DJ Quik, the Gaslamp Killer, and more hit the Do-Over
The first rule of the Do-Over is that you don't talk about the Do-Over. At least, if you know who the secret guests are ahead of time. After seven summers, the party has become an almost ecclesiastical ritual -- each Sunday so crowded that the swarms leave you at risk of being permanently stained by Sangria. Hell, this week, even Spike Lee showed up.
That's the price you pay for a free weekly that has hosted the likes of Madlib, Flying Lotus, DJ AM, A-Trak and practically every DJ worth a damn. Founded by Jamie Strong, Chris Haycock and Aloe Blacc, the event is now at Hollywood's Cabana Club -- its third venue -- following stints regularly exceeding capacity at Crane's Hollywood Tavern and briefly, at Silverlake's El Cid.
Indeed, the afternoon's performers included the Gaslamp Killer, a premiere turntablist and producers who had commanded top dollar the previous night at Hard Summer. And rightfully so. Gaslamp Killer has spent the last year detonating dance floors and terrorizing men, women and children. If you haven't seen Will Bensussen spin at the Low End Theory or at random spot dates around town, you're missing out on the most demented and dynamic DJ barely taking time to breathe, a B-boy dancing like an electrocution, pantoming and controlling the crowd like a dusted Gustavo Dudamel. All charisma and a fro like a Jewish Oscar Gamble.
GLK's set included DJ Shadow, Ghostface Killah, Black Sabbath and Wendy Rene's "After Laughter (Comes Tears)." It spanned an hour and a half, extended time since the previously scheduled secret guest, Flying Lotus, got held up at customs on his way back from Mexico. That would have been plenty for most of the giddy, stumbling crowd, but most didn't know that L.A. hip-hop icon DJ Quik was the next surprise guest.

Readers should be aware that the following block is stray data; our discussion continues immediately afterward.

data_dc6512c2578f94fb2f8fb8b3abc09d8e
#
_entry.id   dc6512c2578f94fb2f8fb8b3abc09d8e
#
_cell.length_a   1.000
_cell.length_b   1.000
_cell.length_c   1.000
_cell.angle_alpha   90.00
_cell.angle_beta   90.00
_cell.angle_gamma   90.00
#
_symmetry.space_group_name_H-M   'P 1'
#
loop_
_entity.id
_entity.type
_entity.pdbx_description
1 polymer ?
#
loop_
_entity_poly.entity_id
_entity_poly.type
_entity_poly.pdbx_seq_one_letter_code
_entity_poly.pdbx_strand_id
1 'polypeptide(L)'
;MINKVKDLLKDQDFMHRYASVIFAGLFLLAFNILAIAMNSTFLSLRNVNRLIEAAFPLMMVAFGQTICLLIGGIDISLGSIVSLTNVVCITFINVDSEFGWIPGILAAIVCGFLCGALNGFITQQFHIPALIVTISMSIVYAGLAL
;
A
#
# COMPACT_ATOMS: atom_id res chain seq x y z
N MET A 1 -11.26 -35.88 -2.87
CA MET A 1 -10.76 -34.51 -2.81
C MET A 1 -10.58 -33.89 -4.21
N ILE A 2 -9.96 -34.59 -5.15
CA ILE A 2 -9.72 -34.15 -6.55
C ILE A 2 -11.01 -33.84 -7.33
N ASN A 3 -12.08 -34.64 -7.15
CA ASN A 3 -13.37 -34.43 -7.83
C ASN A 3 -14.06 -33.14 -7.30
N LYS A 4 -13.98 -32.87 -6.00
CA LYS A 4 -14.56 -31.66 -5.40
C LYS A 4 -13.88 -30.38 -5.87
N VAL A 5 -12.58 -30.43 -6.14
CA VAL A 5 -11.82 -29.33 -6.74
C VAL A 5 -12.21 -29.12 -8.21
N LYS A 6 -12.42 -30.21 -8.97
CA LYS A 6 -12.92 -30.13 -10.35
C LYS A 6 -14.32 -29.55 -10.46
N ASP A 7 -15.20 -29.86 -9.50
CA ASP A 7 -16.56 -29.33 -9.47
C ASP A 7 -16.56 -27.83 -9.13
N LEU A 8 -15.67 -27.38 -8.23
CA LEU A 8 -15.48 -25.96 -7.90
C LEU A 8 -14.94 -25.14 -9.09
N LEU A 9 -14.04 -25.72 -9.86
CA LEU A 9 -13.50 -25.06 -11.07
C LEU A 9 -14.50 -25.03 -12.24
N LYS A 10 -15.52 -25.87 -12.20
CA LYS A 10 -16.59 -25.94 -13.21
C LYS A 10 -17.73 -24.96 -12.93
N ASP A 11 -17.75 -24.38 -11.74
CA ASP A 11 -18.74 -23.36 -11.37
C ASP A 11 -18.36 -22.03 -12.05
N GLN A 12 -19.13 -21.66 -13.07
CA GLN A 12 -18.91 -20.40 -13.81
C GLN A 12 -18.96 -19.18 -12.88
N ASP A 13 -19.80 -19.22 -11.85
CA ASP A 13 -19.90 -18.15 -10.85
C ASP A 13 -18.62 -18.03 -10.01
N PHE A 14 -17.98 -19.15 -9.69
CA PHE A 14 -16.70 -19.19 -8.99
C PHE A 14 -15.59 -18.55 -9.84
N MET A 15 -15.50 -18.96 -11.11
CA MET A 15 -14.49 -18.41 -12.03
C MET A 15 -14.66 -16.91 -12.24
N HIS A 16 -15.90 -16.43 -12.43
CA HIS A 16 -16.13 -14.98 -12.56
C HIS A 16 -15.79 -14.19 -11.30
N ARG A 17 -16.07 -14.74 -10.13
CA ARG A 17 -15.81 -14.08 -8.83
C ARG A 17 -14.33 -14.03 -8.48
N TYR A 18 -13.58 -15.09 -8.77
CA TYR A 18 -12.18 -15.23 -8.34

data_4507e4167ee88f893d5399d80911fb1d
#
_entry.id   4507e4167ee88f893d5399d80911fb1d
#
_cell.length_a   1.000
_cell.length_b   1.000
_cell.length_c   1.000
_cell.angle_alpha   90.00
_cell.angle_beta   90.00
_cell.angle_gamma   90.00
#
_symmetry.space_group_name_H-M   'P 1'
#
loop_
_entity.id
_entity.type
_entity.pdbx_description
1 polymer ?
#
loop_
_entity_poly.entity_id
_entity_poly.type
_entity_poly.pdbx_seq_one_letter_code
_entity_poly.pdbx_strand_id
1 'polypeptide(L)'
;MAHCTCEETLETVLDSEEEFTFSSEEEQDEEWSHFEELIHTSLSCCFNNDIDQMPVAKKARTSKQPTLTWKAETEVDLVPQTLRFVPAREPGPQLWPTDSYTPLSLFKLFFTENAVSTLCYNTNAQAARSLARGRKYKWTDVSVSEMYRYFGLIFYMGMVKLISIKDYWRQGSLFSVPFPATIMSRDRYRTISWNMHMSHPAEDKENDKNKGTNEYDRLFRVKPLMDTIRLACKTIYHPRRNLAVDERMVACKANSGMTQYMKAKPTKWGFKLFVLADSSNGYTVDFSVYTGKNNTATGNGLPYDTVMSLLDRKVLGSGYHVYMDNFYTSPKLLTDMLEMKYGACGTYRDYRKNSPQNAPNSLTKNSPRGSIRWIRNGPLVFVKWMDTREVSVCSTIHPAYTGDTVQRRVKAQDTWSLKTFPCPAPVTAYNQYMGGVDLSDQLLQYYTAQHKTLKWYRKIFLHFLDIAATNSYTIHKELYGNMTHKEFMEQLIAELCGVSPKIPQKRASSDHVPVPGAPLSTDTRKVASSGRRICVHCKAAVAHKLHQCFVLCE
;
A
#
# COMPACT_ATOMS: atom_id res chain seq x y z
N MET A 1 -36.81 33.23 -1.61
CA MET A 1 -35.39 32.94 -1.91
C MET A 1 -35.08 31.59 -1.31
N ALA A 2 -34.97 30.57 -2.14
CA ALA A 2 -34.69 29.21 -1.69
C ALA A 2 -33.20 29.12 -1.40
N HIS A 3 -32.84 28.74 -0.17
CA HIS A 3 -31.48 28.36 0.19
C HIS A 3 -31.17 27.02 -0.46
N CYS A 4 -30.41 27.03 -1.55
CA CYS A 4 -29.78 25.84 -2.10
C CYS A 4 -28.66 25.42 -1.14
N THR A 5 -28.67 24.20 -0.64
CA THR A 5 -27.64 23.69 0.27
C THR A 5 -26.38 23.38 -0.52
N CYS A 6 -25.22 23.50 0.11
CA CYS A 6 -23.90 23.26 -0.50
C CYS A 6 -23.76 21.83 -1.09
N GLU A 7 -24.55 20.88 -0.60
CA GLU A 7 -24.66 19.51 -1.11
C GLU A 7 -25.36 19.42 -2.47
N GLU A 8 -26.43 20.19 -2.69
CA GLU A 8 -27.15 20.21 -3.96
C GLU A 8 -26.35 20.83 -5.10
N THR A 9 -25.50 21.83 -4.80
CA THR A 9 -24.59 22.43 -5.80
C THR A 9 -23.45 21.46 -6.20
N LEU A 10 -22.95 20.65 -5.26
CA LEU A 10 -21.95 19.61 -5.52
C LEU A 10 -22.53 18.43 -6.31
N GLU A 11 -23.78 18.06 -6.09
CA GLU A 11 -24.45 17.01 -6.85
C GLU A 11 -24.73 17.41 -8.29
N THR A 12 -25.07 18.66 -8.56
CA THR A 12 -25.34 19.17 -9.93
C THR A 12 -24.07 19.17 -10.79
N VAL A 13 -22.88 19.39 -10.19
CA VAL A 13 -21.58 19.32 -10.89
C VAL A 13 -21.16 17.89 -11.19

Rocking the stage in braids and a blue Adidas T-shirt, Quik flexed the skills that he's honed since well before he was peddling his bootleg "Red" tape on the streets of Compton. Before he ever picked up the microphone or made a beat, the artist born David Blake was rocking lunchtime jam sessions on the 1's and 2's. Raised in the old school model of calling out the song's name and adding a nugget of knowledge with the selection, Quik regaled the crowd with Stevie Wonder ("I appreciate Stevie Wonder for helping out the West)," Collage ("discovered up the street from here by the Whispers"), and the general greatness of '70s music ("they knew how to put it down to get girls to dance").
The set began with Quik dredging up other deep vinyl cuts, including Isaac Hayes' "Hung Up on My Baby" (sampled by him on 2nd II None's "If You Want It") and Eddie Hazel's cover of "California Dreaming." Gradually, he moved into hip-hop, pulling out T.I.'s "What You Know" and his own material, the Fixxer's "Can U Werk Wit Dat," even rapping along with the latter.
It was quintessential Quik, full of left-handed eccentricity and eclectic taste. The Fixxers flowed into the Eurythmics. He pulled out "Thuggish Ruggish Bone" and let it bleed into something that resembled Baltimore club music. Then came Lil Wayne's "A Milli," Quik's own "Down, Down, Down," and Snoop Dogg's "Ain't No Fun (if the Homies Can't Have None)." By that point, the crowd turned into a 1,000-plus person singalong.
A side of Michael Jackson's "Beat It" fell victim to turntable problems, to which Quik hollered, "This is some [stuff] Serrato can't fix. You're either a real DJ or not. R.I.P., M.J." Which led to perhaps the night's highlight -- Quik flowing over his most well-remembered cut, "Tonite."
There were other great moments too -- AMG's " ... Betta Have My Money," "Gin N' Juice," Michael McDonald's "I Keep Forgetting," morphing into "Regulate." But as it has done for the last 20 years, it was "Tonite" that captured the feeling of a great Southern California summer weekends: 40s in freezers, strong smoke, hangovers the next morning and the ability to summon the strength to do it again.
-- Jeff Weiss
Photo: DJ Quik. Credit: Estevan Oriol